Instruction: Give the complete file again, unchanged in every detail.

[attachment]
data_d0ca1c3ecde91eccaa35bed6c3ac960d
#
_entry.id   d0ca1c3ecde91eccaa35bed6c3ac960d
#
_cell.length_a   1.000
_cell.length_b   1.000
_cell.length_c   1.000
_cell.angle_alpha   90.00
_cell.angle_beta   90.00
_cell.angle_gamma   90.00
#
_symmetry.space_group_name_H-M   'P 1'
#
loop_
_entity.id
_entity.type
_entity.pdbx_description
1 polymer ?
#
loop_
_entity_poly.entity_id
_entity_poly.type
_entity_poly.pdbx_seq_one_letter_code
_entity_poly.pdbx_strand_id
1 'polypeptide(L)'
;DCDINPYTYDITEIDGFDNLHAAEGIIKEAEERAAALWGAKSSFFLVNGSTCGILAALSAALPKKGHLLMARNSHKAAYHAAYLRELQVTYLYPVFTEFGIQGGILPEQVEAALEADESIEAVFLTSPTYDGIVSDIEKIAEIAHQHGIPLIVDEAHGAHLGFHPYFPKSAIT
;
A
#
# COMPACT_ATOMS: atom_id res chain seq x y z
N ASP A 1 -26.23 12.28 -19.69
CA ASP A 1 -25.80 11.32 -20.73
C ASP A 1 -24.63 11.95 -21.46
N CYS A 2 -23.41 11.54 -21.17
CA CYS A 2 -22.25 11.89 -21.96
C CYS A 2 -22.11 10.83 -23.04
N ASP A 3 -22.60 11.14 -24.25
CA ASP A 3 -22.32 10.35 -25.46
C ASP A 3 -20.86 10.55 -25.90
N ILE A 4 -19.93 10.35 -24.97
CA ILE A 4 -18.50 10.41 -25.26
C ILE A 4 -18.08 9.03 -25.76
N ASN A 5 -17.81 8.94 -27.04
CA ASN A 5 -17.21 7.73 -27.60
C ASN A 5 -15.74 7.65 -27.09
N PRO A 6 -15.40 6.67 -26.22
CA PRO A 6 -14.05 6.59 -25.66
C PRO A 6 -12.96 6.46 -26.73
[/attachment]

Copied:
data_d0ca1c3ecde91eccaa35bed6c3ac960d
#
_entry.id   d0ca1c3ecde91eccaa35bed6c3ac960d
#
_cell.length_a   1.000
_cell.length_b   1.000
_cell.length_c   1.000
_cell.angle_alpha   90.00
_cell.angle_beta   90.00
_cell.angle_gamma   90.00
#
_symmetry.space_group_name_H-M   'P 1'
#
loop_
_entity.id
_entity.type
_entity.pdbx_description
1 polymer ?
#
loop_
_entity_poly.entity_id
_entity_poly.type
_entity_poly.pdbx_seq_one_letter_code
_entity_poly.pdbx_strand_id
1 'polypeptide(L)'
;DCDINPYTYDITEIDGFDNLHAAEGIIKEAEERAAALWGAKSSFFLVNGSTCGILAALSAALPKKGHLLMARNSHKAAYHAAYLRELQVTYLYPVFTEFGIQGGILPEQVEAALEADESIEAVFLTSPTYDGIVSDIEKIAEIAHQHGIPLIVDEAHGAHLGFHPYFPKSAIT
;
A
#
# COMPACT_ATOMS: atom_id res chain seq x y z
N ASP A 1 -26.23 12.28 -19.69
CA ASP A 1 -25.80 11.32 -20.73
C ASP A 1 -24.63 11.95 -21.46
N CYS A 2 -23.41 11.54 -21.17
CA CYS A 2 -22.25 11.89 -21.96
C CYS A 2 -22.11 10.83 -23.04
N ASP A 3 -22.60 11.14 -24.25
CA ASP A 3 -22.32 10.35 -25.46
C ASP A 3 -20.86 10.55 -25.90
N ILE A 4 -19.93 10.35 -24.97
CA ILE A 4 -18.50 10.41 -25.26
C ILE A 4 -18.08 9.03 -25.76
N ASN A 5 -17.81 8.94 -27.04
CA ASN A 5 -17.21 7.73 -27.60
C ASN A 5 -15.74 7.65 -27.09
N PRO A 6 -15.40 6.67 -26.22
CA PRO A 6 -14.05 6.59 -25.66
C PRO A 6 -12.96 6.46 -26.73